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[p. 89] people of Wrentham should think you were not a real good Orthodox Deacon.’

His carriage, as I remember it, was somewhat antique and was called, half in fun and half in earnest,‘the Gospel wagon.’ It was literally a carryall, and was drawn by a good but not handsome horse, which had a bad habit of hugging the reins under his tail. The deacon probably reasoned with him long to no purpose, and then, accepting the inevitable, rigged an arrangement of two rings attached to the carriage top, through which the reins were passed safely out of the way of the offending tail. Horse and driver were much happier, although there were many smiling faces on the road; but the deacon was never disturbed by smiles, and he beamed too, especially when the gospel wagon was full of children going to Sunday-school. Many an aged person or invalid was afforded the only chance to go to church by this same old carriage.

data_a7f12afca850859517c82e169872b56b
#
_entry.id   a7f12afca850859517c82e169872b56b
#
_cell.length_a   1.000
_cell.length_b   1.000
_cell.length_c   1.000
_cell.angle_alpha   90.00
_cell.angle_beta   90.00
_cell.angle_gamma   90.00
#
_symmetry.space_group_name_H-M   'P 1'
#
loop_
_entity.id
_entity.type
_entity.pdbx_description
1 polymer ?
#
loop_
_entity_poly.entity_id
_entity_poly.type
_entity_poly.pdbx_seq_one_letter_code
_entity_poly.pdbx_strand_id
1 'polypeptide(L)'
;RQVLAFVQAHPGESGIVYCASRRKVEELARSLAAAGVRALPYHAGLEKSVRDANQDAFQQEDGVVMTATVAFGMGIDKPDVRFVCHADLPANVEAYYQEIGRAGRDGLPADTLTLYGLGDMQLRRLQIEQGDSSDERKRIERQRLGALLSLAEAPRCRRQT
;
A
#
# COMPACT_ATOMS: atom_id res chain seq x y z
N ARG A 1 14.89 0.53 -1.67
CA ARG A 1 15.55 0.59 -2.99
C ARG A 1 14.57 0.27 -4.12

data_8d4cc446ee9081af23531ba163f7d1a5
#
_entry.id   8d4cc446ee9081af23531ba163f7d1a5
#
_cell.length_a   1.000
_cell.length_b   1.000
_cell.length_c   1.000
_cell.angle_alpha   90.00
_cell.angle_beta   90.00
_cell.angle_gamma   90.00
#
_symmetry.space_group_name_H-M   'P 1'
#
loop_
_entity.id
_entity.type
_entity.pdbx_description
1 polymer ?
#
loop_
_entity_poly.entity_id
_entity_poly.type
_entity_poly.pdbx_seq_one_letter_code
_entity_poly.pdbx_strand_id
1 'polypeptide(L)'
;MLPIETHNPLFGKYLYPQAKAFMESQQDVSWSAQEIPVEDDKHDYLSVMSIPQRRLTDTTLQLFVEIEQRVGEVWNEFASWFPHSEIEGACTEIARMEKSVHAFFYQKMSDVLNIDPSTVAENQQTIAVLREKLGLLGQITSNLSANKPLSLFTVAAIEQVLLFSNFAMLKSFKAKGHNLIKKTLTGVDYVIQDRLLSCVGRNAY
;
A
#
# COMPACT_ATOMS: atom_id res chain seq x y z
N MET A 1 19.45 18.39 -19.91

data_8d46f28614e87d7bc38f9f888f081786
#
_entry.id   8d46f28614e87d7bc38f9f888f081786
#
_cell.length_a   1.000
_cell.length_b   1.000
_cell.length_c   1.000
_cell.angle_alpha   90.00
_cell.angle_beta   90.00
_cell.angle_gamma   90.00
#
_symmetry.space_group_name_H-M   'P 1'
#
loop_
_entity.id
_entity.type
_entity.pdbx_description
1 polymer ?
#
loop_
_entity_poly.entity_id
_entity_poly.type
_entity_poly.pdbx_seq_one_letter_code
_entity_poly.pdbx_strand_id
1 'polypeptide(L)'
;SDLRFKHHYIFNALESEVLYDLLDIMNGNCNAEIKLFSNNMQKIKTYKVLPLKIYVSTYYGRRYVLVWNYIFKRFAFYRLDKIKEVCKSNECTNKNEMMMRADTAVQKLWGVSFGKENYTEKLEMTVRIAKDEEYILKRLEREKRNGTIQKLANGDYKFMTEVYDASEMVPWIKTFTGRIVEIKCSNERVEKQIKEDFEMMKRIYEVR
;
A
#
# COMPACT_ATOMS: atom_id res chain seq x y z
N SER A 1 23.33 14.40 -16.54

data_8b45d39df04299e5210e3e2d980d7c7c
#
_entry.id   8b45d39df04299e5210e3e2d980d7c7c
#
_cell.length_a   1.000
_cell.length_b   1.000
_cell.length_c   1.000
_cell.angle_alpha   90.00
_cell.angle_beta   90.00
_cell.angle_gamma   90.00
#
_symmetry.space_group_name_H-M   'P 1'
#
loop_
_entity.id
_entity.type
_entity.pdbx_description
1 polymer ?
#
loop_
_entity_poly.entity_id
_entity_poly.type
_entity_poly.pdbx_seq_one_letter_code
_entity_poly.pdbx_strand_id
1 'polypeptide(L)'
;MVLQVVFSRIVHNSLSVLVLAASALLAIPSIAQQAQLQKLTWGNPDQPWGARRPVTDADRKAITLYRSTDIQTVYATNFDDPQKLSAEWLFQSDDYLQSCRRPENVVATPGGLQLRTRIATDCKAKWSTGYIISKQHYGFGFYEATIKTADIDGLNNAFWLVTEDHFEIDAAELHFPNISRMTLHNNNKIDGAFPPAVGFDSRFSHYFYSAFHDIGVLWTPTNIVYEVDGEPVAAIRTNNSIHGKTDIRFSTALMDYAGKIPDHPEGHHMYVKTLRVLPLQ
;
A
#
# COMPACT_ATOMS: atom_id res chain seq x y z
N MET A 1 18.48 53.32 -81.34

One room in his house was called the ‘prophet's room,’ and visiting ministers were always lodged there unless invited elsewhere. Divinity students often spent the summer with him, saving the money that they would have had to pay for board during vacation for college expenses. He was a tower of strength and sympathy to his own pastor. Quoting again from Mr. Todd: ‘I recall one time Rev. J. M. Manning, D. D., the former pastor of the Mystic Church, Medford, afterward pastor of the Old South Church, Boston, came to his office, with his usually sunny face clouded. The deacon glanced at him, and said, “My dear pastor, something is weighing your soul down, and it must be lifted. Let us have a talk together.” They went into an inner room, and what was said is not known to the writer, but when they came out the cloud was lifted from the face of the “dear pastor,” and he seemed his old sunny self once more.’

At the council for the dismission of Mr. Manning to the Old South, Deacon James rose and said,‘My text is my sermon and my sermon is my text.’ He then opened his Bible and read from 2 Samuel: 12:—

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